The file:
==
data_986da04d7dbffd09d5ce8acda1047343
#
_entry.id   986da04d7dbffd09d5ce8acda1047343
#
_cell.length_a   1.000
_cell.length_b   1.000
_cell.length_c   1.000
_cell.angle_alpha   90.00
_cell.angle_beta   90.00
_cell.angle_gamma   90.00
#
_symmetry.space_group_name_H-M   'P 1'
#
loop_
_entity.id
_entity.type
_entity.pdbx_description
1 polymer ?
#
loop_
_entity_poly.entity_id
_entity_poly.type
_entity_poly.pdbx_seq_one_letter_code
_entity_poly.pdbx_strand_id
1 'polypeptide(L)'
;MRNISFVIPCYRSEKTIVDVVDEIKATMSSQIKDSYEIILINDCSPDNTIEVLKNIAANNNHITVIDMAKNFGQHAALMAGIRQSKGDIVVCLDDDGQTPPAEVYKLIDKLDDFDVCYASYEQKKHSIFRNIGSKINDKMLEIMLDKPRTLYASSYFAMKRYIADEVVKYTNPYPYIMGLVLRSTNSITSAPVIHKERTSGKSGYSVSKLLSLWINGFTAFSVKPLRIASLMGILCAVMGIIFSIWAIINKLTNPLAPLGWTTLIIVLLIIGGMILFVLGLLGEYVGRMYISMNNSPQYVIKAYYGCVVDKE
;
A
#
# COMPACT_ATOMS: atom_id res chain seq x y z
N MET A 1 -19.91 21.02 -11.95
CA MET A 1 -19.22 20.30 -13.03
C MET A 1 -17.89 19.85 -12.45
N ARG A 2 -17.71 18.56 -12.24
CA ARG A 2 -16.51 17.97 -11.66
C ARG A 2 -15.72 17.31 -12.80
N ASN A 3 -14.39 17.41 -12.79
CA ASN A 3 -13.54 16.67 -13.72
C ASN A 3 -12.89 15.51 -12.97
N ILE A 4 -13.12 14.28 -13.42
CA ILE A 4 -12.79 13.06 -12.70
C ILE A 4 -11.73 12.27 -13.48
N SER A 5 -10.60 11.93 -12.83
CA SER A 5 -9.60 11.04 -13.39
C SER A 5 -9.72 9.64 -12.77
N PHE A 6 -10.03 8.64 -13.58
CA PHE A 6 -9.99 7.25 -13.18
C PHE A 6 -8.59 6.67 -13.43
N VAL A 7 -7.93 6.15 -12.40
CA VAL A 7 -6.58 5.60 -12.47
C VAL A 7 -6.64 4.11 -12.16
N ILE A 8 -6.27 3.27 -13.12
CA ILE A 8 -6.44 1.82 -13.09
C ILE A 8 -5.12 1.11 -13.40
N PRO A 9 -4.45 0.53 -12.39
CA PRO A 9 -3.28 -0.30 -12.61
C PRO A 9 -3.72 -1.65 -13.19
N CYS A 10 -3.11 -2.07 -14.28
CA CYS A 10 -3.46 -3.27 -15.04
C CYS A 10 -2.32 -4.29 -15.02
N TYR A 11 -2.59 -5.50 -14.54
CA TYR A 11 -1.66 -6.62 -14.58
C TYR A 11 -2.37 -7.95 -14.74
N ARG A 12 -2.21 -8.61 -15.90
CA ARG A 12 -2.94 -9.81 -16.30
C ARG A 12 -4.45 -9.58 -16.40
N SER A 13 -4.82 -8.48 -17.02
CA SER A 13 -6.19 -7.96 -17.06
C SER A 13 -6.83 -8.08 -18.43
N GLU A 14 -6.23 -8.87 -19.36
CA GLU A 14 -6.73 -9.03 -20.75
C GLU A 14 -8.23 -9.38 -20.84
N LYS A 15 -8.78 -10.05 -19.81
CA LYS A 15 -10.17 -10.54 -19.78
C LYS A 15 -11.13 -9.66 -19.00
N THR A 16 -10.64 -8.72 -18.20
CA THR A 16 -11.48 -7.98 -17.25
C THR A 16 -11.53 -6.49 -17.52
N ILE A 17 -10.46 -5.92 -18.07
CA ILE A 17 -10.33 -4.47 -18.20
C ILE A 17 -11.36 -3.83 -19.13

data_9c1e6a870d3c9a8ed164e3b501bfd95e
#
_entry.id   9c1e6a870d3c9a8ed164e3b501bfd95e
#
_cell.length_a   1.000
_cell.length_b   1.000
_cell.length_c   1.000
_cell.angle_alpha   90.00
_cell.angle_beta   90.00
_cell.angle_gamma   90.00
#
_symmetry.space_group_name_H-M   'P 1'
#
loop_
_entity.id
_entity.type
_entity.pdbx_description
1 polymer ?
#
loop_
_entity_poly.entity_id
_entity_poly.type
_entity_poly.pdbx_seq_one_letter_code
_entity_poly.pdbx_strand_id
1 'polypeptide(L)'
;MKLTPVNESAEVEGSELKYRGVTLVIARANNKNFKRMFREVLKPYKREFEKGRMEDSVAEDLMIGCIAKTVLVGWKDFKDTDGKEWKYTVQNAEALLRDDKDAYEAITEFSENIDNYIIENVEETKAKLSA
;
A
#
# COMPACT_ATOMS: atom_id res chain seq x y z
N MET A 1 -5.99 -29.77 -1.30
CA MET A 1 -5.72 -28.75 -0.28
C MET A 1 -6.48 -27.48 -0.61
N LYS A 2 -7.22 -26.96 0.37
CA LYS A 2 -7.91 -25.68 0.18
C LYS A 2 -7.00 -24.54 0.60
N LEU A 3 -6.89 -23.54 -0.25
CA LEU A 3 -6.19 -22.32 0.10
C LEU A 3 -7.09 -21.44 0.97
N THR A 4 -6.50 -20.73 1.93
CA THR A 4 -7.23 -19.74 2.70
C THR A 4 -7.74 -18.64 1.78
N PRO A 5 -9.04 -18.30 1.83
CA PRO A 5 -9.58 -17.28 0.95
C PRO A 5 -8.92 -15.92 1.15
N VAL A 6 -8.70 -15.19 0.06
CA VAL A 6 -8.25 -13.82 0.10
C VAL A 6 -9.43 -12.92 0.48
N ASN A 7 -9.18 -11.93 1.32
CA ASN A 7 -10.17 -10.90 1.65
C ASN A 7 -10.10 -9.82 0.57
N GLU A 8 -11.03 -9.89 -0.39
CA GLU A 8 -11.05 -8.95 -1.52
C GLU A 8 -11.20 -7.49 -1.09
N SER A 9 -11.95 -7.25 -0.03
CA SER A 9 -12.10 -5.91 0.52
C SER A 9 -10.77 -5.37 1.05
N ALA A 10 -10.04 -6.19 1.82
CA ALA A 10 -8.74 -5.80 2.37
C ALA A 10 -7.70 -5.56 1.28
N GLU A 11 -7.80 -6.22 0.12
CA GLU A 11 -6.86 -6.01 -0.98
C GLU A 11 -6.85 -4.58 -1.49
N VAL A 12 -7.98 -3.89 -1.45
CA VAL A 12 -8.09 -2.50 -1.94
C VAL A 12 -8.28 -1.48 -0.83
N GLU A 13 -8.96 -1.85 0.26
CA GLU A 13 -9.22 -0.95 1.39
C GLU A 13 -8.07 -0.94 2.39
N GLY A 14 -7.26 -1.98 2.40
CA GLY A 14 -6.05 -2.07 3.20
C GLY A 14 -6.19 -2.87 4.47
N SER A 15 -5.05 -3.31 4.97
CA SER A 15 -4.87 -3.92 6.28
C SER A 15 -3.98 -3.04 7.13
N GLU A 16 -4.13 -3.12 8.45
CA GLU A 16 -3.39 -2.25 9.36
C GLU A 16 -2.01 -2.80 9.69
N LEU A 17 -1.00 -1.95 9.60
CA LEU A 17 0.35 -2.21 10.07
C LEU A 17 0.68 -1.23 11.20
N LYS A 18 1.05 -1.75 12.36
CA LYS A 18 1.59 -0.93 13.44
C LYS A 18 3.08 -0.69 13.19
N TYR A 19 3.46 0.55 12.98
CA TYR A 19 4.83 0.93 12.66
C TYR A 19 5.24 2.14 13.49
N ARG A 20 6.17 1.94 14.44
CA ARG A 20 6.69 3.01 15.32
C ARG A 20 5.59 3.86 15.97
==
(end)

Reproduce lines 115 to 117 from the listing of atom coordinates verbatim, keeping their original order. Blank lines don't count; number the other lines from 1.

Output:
N LYS A 2 -7.22 -26.96 0.37
CA LYS A 2 -7.91 -25.68 0.18
C LYS A 2 -7.00 -24.54 0.60